Find a mentor to help guide you through the process. And if they are mentoring you, help them out too. Sex educators are usually doing 50 projects at the same time, and it’s not usually feasible for them to take on another project. Most of us want to help out aspiring sexuality professionals but are usually unable to because of time. It would be great if they could help us out, too. Collaboration means everyone wins!
What was the most interesting thing you learned in your exploration of sex?
There are a few: that the hyena gives birth through her clitoris, and that the vagina can fuse shut if you don’t use it and if you don’t lubricate as you get older. Oh, and that there are professionals who work with individuals that are in the process of dying, in order to help them remain sexual through the dying process. Basically a bunch of medical fun facts.
What do you think is the biggest misconception about sex?
That just because you start a certain sexual act, that you have to finish that specific act. For example, if you start touching a penis it has to ejaculate before you move on to something else, or that if you say you’re going to have sex, it has to end with somebody going into another person’s orifice. People have been lead to believe that sex is supposed to be linear and serious, but it shouldn’t be that way! Sex doesn’t have a script in which an act has to end for you to change scenery: you can just go from one thing to another (with the precautions and barriers as needed) and from one act to the other, go back, or not, and keep going as you feel comfortable.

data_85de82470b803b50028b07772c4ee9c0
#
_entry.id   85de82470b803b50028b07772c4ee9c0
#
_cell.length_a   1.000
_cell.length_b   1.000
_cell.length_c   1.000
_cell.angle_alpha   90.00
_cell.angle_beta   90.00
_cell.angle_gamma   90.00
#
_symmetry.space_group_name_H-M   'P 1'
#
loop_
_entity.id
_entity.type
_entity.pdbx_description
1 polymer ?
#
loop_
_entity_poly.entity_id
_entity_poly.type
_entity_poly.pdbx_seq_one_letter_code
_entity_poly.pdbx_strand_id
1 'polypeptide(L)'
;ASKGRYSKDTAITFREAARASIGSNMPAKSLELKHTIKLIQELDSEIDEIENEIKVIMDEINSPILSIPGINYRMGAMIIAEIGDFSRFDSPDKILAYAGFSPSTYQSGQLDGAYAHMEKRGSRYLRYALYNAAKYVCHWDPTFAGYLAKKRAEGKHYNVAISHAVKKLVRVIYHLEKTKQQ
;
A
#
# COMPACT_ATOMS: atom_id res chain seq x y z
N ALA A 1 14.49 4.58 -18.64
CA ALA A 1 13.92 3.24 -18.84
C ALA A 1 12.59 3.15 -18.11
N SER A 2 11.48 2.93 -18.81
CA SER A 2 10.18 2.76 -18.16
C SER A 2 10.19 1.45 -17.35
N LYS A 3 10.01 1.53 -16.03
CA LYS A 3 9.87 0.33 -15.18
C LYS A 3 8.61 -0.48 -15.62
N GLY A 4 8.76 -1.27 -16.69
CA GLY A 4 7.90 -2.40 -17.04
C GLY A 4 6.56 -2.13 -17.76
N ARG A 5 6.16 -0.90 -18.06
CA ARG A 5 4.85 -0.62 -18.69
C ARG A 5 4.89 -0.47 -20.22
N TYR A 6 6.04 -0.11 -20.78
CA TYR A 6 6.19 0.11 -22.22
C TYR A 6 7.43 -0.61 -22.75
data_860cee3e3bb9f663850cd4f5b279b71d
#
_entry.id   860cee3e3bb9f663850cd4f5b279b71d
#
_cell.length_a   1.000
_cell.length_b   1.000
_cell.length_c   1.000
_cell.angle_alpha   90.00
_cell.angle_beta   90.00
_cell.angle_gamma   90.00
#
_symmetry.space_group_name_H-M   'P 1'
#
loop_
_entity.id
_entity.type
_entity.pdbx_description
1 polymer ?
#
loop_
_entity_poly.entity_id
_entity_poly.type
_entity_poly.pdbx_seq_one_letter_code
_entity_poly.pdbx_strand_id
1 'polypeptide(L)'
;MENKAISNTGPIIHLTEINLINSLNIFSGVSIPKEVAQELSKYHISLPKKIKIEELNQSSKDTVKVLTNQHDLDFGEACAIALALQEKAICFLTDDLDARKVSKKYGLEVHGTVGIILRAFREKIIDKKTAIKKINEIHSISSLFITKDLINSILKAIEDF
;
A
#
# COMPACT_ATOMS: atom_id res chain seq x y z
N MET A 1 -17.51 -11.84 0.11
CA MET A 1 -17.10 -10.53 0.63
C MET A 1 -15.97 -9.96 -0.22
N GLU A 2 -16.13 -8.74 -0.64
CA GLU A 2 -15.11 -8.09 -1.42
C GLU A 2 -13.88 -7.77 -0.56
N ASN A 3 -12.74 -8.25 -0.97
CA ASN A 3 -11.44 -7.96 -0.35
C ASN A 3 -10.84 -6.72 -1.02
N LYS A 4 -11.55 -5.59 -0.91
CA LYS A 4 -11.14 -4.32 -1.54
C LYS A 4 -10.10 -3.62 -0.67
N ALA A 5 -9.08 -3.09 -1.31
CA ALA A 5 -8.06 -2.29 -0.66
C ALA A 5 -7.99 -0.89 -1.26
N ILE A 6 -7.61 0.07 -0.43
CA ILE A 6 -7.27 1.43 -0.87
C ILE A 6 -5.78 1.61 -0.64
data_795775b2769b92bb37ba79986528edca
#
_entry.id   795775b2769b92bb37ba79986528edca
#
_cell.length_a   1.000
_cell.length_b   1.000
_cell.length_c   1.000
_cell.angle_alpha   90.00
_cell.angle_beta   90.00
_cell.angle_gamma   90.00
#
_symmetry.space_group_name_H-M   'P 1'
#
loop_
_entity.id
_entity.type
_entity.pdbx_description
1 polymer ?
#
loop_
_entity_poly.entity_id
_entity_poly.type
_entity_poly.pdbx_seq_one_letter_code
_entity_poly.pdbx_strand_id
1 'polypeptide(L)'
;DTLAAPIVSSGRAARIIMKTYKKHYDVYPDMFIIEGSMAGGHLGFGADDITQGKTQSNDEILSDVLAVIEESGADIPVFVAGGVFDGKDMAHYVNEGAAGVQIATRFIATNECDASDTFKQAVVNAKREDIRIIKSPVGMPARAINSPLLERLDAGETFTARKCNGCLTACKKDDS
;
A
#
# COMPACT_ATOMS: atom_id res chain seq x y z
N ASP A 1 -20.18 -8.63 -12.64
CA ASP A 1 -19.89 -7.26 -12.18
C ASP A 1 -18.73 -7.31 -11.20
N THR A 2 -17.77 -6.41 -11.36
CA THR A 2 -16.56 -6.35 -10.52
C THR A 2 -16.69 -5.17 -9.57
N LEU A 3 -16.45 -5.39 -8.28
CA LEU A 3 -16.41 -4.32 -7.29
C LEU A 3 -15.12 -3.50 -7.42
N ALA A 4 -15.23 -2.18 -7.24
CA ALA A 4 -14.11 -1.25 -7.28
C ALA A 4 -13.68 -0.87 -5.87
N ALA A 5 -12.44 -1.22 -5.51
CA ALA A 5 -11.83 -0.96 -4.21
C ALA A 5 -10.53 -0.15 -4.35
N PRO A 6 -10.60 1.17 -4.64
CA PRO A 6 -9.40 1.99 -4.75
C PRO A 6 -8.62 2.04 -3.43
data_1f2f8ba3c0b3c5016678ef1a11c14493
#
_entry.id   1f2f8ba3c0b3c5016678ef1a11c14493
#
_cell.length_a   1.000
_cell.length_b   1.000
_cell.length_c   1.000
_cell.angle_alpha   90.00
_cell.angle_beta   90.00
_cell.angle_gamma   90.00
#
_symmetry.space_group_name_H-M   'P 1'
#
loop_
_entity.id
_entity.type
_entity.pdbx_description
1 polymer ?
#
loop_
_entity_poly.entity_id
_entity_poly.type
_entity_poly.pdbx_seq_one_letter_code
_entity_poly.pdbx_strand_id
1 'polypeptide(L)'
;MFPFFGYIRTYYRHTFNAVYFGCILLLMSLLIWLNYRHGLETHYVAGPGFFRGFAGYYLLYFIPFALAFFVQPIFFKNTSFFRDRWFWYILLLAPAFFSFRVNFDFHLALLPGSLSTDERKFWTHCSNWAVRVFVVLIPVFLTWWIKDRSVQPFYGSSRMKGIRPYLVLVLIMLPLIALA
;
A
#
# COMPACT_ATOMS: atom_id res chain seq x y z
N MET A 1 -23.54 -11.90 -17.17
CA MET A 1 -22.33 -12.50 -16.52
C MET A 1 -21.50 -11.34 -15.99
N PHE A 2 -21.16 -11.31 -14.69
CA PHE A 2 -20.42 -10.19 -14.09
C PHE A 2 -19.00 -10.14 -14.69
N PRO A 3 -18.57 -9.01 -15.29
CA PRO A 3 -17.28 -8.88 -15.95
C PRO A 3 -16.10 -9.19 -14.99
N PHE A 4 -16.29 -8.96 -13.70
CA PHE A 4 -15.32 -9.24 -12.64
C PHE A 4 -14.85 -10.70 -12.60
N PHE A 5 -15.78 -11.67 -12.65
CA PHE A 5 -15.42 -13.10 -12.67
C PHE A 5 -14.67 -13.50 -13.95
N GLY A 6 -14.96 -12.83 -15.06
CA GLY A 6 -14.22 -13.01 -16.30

What is your best piece of sex advice for women?
Explore fantasizing while you masturbate. It does wonders. 🙂
What projects are you working on now?
Really, the question is what projects am I not working on. There are so many projects in my work. I run the Center for Sexual Pleasure and Health (CSPH), which offers different events and workshops. There I also assist in the educating and oversight of the 10 interns that are currently with us this summer. I’m getting ready for the new school year of teaching so I’m developing new college workshops, which I will take on my Study Sex College Tour, starting for the 4th time in the fall. I’m also developing a new sexuality medical training program for Brown University School of Medicine. I have a few secret projects under my belt right now, but they should slowly start coming out in the next few months to a year–look out for them!